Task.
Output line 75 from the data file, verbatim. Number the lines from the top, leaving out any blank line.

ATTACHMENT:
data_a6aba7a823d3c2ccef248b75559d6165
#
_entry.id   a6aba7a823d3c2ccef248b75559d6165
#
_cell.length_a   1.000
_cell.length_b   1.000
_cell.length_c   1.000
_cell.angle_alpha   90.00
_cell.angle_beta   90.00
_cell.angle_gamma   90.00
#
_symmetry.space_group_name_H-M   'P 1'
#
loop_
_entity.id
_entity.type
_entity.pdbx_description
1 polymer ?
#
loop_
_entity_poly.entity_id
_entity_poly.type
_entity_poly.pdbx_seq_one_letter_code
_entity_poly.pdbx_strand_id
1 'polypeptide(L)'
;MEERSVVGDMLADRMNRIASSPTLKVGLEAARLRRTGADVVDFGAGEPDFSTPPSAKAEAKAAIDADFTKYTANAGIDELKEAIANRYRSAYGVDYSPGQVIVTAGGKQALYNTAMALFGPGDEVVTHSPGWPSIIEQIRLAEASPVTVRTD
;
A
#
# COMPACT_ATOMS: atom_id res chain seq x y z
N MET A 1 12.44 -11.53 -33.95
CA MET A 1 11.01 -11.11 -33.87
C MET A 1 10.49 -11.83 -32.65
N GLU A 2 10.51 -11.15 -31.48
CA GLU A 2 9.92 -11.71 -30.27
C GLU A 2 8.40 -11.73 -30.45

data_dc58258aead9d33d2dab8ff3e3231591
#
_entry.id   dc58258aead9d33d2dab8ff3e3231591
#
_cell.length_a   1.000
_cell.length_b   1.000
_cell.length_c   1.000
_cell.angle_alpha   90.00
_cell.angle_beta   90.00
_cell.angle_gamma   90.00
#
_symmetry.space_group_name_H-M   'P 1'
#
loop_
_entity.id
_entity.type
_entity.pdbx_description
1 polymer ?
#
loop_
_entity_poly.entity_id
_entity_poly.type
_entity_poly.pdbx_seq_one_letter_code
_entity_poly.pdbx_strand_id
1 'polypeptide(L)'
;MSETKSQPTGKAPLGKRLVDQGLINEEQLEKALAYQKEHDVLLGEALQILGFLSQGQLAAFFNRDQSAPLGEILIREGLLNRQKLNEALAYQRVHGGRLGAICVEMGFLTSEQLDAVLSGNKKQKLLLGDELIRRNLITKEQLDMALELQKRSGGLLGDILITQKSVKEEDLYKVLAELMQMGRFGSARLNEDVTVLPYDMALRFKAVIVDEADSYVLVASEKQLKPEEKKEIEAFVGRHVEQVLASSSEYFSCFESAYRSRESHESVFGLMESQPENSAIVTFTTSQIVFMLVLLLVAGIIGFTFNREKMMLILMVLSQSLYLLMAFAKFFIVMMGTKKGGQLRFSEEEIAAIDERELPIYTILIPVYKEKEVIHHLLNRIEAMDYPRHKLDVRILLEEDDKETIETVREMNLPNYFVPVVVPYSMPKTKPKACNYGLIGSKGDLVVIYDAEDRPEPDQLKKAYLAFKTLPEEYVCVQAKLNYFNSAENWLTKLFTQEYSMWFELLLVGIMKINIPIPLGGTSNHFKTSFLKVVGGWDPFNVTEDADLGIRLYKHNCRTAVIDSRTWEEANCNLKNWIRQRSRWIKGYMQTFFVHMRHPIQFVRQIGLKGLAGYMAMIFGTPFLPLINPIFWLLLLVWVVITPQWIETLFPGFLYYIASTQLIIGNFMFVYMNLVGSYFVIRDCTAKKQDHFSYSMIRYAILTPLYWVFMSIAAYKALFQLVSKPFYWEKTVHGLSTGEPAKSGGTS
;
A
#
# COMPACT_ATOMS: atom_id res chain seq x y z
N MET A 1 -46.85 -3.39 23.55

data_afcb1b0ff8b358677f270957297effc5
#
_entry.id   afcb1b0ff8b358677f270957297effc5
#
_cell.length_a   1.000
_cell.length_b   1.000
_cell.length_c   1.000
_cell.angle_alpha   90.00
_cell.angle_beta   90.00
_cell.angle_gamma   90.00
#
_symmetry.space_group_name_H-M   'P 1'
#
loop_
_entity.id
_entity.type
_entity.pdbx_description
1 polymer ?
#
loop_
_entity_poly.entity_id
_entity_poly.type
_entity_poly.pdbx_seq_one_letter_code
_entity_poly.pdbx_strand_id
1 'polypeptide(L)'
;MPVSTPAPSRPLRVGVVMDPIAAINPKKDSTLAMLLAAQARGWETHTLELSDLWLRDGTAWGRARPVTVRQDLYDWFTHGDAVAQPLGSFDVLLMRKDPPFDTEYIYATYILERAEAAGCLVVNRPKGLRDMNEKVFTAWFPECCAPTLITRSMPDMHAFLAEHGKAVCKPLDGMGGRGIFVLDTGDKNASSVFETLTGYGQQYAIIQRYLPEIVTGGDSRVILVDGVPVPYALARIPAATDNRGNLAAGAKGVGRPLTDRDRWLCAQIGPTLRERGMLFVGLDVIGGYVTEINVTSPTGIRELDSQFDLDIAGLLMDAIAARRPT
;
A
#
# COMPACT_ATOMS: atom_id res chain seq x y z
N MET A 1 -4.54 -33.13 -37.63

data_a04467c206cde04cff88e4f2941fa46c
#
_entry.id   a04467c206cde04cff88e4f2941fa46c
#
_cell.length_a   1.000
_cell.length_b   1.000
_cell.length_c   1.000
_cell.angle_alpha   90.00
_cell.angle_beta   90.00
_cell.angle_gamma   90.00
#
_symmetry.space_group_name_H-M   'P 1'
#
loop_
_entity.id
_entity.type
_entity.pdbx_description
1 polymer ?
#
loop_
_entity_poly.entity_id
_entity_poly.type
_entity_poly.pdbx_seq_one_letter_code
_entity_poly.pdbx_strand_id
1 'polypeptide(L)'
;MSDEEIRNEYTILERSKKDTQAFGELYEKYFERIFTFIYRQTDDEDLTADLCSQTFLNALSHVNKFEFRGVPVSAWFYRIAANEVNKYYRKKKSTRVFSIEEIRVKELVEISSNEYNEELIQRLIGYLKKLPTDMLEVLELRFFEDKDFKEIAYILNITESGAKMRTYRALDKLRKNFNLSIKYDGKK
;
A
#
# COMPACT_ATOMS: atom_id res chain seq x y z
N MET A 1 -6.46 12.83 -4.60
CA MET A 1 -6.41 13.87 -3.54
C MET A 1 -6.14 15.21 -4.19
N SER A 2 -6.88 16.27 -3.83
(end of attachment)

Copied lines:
_cell.angle_alpha   90.00